Sanskrit and Veganism and Mountain Ranges, Oh My!

Annapurna, Hindu Kitchen Goddess

I started learning how to read and write Sanskrit about 8 months ago. I immediately took to it, finding it quite meditative, yet intellectually stimulating at the same time. So of course when I started thinking about the food that I am cooking, I also did some digging on how I could connect it to Sanskrit and yoga. To my surprise, not only did I find the perfect Sanskrit word, I also found a goddess (and a mountain range) to go along with it…

In Sanskrit, annapurna, अन्नपूर्ण, means “full of food”.  Annapurna is also known in Hinduism as the “Kitchen Goddess, the mother that feeds”. To delve slightly deeper into the word, purna also means whole or complete.

This was perfect! I am cooking wholesome, complete food and feeding it to people. I am Annapurna!

I also found that Annapurna is the name of a Himalayan mountain range in Nepal, and the Annapurna Conservation Area was the first conservation area in Nepal.

So what does this mountain conservation area have to do with vegan cooking, you ask? Allow me to explain…

The farming industry (in particular, factory farming) in the United States is one of the leading factors to the decline of our environment. Here is a quick summary from Sustainable Table and Food and Water Watch:

  • In a healthy (read:small and sustainable) farming system, agriculture works in harmony with the natural environment. Crops are rotated to different fields, and when there is livestock involved, their manure replenishes the land.
  • Just one factory farm alone, that has 35,000 hogs on it produces over 200 millions pounds of waste a year! 200 million pounds! From one farm!  All of this waste is going into the air and water that we breath and drink each day. In addition to the physical waste that is produced, inordinate amounts of methane and  hydrogen sulfide are being released into the atmosphere, expediting global warming. These pollutants also include the antibiotics, growth hormones, chemical fertilizers and pesticides being used on these farms – going into the atmosphere, water and our food.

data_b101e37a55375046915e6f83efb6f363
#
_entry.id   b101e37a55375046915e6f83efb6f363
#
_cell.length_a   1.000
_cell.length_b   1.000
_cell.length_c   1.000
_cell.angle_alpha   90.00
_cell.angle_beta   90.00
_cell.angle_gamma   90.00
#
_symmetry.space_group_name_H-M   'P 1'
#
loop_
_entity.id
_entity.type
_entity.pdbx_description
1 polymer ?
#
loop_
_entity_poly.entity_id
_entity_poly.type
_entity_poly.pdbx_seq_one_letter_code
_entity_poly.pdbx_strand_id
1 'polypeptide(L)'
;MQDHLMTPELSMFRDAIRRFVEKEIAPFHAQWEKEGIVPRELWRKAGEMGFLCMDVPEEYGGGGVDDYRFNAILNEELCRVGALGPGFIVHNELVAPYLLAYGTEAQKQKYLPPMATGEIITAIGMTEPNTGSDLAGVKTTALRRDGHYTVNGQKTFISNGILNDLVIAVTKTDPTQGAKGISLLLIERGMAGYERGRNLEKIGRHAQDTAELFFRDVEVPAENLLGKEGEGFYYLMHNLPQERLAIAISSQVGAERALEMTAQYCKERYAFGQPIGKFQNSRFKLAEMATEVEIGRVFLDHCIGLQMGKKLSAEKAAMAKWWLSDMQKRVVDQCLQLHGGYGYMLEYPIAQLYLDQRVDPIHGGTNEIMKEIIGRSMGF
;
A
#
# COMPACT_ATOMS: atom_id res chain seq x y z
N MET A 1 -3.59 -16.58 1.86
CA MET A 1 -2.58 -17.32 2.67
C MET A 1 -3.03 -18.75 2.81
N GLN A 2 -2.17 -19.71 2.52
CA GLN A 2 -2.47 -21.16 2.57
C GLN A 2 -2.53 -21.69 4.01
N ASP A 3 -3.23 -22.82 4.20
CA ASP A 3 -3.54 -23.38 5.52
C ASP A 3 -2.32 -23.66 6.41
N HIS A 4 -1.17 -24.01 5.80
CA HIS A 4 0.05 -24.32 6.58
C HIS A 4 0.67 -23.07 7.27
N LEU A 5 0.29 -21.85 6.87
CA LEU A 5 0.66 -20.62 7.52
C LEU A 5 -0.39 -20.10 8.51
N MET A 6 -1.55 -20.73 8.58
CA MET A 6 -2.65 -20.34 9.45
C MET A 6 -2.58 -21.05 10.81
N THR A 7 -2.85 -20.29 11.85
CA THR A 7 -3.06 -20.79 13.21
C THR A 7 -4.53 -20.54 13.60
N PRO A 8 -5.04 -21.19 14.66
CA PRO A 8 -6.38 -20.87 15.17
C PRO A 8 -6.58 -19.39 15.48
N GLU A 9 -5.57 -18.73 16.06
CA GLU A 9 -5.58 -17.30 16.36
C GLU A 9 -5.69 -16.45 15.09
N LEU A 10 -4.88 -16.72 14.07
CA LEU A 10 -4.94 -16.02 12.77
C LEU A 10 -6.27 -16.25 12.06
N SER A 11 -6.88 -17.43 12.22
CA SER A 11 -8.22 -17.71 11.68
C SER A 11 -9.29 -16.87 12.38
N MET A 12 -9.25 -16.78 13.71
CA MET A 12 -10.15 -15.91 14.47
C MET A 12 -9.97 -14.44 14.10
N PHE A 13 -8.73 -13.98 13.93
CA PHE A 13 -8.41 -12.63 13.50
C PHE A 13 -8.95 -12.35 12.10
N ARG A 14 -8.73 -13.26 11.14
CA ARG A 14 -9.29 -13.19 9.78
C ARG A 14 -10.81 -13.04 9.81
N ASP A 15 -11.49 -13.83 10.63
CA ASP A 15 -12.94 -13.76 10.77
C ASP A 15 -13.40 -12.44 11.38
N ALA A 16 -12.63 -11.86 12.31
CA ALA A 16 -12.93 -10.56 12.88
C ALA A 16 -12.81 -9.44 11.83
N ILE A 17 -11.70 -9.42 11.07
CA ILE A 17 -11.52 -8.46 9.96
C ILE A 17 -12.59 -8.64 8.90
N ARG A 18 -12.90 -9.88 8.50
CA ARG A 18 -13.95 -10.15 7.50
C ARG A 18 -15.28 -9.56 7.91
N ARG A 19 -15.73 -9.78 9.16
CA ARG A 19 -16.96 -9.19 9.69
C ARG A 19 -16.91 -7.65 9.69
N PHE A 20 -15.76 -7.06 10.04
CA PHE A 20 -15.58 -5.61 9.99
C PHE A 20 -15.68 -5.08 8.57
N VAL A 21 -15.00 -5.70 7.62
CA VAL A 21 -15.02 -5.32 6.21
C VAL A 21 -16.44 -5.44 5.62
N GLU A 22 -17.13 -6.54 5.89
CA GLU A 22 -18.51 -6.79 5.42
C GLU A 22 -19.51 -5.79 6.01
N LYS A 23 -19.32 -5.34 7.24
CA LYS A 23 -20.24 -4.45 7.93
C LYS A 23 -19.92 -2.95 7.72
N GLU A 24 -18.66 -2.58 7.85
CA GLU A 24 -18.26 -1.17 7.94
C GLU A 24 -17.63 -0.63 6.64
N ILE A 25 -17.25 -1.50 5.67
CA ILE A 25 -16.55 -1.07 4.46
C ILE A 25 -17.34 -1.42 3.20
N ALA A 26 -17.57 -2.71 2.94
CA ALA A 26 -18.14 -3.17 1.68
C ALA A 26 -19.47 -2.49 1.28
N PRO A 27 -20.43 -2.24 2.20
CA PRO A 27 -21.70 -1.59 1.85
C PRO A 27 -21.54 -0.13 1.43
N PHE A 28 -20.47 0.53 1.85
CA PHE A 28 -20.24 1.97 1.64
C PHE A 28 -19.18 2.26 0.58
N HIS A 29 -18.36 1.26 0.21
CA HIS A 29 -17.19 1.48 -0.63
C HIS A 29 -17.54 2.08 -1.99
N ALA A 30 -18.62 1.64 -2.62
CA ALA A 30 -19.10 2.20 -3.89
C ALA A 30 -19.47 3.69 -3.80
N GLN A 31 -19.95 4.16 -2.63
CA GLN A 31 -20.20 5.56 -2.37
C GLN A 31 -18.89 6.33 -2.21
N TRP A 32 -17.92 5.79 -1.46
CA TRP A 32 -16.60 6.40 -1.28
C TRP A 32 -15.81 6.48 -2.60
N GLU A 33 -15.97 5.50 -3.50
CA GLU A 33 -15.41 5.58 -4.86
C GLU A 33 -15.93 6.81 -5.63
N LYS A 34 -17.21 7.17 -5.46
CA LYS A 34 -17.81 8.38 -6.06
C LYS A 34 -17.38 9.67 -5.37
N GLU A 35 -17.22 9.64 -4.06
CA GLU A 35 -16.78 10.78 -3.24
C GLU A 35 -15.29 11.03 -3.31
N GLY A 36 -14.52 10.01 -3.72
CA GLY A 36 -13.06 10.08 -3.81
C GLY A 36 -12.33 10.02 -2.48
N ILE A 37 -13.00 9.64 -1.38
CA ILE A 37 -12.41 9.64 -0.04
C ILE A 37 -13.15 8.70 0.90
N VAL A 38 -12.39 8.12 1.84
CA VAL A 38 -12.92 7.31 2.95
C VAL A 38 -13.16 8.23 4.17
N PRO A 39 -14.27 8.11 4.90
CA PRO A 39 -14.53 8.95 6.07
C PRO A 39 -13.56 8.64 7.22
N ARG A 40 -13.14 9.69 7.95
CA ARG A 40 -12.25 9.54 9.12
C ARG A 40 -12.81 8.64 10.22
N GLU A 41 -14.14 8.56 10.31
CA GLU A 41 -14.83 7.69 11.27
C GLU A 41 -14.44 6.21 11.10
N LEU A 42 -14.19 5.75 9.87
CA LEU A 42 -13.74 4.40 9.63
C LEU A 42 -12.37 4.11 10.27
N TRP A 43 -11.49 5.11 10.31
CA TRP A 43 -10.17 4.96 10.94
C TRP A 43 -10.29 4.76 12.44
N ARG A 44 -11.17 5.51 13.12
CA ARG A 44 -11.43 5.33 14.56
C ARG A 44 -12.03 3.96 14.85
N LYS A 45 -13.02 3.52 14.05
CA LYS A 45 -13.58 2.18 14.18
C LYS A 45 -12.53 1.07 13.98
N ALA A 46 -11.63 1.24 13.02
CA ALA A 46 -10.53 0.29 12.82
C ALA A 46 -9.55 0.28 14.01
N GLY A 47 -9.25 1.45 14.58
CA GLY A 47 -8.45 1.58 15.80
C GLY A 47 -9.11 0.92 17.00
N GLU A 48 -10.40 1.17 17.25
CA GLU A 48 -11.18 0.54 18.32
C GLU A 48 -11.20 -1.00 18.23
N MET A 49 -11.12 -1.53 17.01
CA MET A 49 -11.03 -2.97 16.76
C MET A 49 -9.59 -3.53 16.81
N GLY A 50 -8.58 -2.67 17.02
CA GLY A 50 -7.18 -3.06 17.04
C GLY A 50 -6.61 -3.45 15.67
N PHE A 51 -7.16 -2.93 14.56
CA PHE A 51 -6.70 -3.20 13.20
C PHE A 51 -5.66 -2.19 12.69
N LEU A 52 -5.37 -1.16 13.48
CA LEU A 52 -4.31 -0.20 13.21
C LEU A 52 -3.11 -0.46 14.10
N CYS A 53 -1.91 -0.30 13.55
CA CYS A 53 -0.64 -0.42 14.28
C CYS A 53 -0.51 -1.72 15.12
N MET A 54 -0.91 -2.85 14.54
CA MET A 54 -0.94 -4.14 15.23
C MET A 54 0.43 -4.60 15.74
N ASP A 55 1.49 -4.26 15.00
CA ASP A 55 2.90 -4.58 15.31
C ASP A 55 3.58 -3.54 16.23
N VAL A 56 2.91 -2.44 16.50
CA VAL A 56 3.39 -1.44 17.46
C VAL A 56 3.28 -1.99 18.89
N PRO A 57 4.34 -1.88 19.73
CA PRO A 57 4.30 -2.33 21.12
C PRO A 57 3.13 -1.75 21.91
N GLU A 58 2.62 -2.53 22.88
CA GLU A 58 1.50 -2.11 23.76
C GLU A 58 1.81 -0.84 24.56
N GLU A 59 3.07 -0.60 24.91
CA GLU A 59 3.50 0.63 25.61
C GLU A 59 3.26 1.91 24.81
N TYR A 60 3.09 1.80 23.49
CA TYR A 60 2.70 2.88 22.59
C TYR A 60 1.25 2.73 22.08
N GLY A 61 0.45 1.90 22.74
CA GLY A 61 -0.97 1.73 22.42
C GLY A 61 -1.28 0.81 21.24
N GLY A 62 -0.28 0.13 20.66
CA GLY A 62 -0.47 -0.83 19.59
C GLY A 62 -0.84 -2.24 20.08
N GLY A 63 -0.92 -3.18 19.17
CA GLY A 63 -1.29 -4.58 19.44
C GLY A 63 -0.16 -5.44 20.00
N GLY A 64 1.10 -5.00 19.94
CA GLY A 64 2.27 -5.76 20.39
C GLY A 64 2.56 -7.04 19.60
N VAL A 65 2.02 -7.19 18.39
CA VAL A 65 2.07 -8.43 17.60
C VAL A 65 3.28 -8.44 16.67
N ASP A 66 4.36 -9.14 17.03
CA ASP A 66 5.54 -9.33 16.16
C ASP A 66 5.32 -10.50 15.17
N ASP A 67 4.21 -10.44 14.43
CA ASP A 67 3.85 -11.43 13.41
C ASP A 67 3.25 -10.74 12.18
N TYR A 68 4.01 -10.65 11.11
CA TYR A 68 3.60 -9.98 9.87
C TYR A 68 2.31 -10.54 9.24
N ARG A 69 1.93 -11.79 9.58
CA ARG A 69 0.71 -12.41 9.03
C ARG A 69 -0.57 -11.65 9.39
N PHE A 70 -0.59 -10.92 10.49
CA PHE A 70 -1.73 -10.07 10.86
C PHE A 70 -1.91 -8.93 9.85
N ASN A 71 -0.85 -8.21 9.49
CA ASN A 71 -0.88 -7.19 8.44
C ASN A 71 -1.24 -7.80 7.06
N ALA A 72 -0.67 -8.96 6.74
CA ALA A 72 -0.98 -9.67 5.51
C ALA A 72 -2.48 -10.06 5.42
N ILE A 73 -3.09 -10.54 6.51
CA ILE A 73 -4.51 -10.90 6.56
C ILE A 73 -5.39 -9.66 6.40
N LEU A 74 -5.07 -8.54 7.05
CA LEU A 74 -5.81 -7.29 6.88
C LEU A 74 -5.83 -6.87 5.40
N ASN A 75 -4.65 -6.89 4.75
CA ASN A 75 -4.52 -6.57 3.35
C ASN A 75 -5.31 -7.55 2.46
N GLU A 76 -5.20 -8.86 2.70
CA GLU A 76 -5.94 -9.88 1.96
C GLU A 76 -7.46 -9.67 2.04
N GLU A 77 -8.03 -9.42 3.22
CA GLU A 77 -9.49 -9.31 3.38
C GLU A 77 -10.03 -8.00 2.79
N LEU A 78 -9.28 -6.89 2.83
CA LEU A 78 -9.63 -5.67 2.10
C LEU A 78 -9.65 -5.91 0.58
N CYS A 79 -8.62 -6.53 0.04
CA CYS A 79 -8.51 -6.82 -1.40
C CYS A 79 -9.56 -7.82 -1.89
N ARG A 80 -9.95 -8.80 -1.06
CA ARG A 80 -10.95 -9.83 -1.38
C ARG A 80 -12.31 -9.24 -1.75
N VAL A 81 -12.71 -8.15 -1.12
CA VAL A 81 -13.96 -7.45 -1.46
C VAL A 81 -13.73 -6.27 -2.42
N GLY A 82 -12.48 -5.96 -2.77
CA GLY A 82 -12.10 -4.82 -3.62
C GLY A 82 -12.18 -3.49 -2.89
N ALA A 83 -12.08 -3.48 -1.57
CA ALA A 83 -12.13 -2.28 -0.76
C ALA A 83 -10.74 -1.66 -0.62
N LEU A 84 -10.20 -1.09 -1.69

• A majority of the farming land in the United States is not used to feed humans, but used to grow crops to feed the animals (that are treated extremely poorly) on the factory farms.
  • The meat and dairy industry uses more fossil fuels (whose by-products are also a leading cause of global warming) than any other. Large quantities of energy are used to cultivate, harvest and ship animal feed, house, transport and slaughter animals, and process and package the meat/dairy products.

So to wrap up this convoluted connection to the Annapurna Conservation Area, aside from the fact that the Himalayan environmental balance is in danger due to global warming, keeping a vegan organic diet (and a local as much as  possible diet) helps conserve the environment overall.

And if you have the thought, “I am just one person, what is changing my diet going to do?”, I leave you with this:

“If you think you are too small to make a difference, you haven’t spent a night with a mosquito.” African Proverb

Vegan Diet = Healthy Environment = Healthy You!

Categories: Cooking, Vegan, Yoga | Tags: , , | 2 Comments

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2 thoughts on “Sanskrit and Veganism and Mountain Ranges, Oh My!

  1. Jo

    How do I write VEGAN in Sanskrit?
    I know ahimsa,

    • Writing English words in Sanskrit is always interesting, because you can either write it phonetically or the way it spelled (but may sound different).

      If you are writing it is way it looks (vegan): वेगन्
      If you are writing it the way it sounds (veegen): वीगेन्
      According to the word for vegetarian in Sanskrit is śākāhārin: शाकाहारिन्

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